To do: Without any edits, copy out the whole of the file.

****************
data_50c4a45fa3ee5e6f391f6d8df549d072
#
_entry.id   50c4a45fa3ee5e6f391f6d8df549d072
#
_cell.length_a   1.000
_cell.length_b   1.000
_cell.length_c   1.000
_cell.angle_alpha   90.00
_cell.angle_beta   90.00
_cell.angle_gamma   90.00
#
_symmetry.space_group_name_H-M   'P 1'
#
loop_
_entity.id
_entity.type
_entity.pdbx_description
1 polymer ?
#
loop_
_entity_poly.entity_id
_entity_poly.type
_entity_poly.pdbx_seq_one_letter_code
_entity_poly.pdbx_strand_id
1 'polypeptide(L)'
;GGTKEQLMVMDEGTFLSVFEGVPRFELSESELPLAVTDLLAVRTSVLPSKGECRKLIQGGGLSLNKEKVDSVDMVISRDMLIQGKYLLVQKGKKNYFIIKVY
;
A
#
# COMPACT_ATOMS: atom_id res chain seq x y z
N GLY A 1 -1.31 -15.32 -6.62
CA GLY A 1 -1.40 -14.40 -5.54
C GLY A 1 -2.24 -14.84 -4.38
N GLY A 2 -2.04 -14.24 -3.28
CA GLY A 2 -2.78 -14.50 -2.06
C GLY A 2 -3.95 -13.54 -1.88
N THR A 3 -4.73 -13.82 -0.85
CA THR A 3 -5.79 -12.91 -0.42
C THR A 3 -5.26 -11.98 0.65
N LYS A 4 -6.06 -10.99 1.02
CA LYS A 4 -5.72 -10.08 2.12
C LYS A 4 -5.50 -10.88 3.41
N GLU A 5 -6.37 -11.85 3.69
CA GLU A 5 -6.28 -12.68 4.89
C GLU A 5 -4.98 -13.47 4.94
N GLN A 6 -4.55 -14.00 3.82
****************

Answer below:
data_50c4a45fa3ee5e6f391f6d8df549d072
#
_entry.id   50c4a45fa3ee5e6f391f6d8df549d072
#
_cell.length_a   1.000
_cell.length_b   1.000
_cell.length_c   1.000
_cell.angle_alpha   90.00
_cell.angle_beta   90.00
_cell.angle_gamma   90.00
#
_symmetry.space_group_name_H-M   'P 1'
#
loop_
_entity.id
_entity.type
_entity.pdbx_description
1 polymer ?
#
loop_
_entity_poly.entity_id
_entity_poly.type
_entity_poly.pdbx_seq_one_letter_code
_entity_poly.pdbx_strand_id
1 'polypeptide(L)'
;GGTKEQLMVMDEGTFLSVFEGVPRFELSESELPLAVTDLLAVRTSVLPSKGECRKLIQGGGLSLNKEKVDSVDMVISRDMLIQGKYLLVQKGKKNYFIIKVY
;
A
#
# COMPACT_ATOMS: atom_id res chain seq x y z
N GLY A 1 -1.31 -15.32 -6.62
CA GLY A 1 -1.40 -14.40 -5.54
C GLY A 1 -2.24 -14.84 -4.38
N GLY A 2 -2.04 -14.24 -3.28
CA GLY A 2 -2.78 -14.50 -2.06
C GLY A 2 -3.95 -13.54 -1.88
N THR A 3 -4.73 -13.82 -0.85
CA THR A 3 -5.79 -12.91 -0.42
C THR A 3 -5.26 -11.98 0.65
N LYS A 4 -6.06 -10.99 1.02
CA LYS A 4 -5.72 -10.08 2.12
C LYS A 4 -5.50 -10.88 3.41
N GLU A 5 -6.37 -11.85 3.69
CA GLU A 5 -6.28 -12.68 4.89
C GLU A 5 -4.98 -13.47 4.94
N GLN A 6 -4.55 -14.00 3.82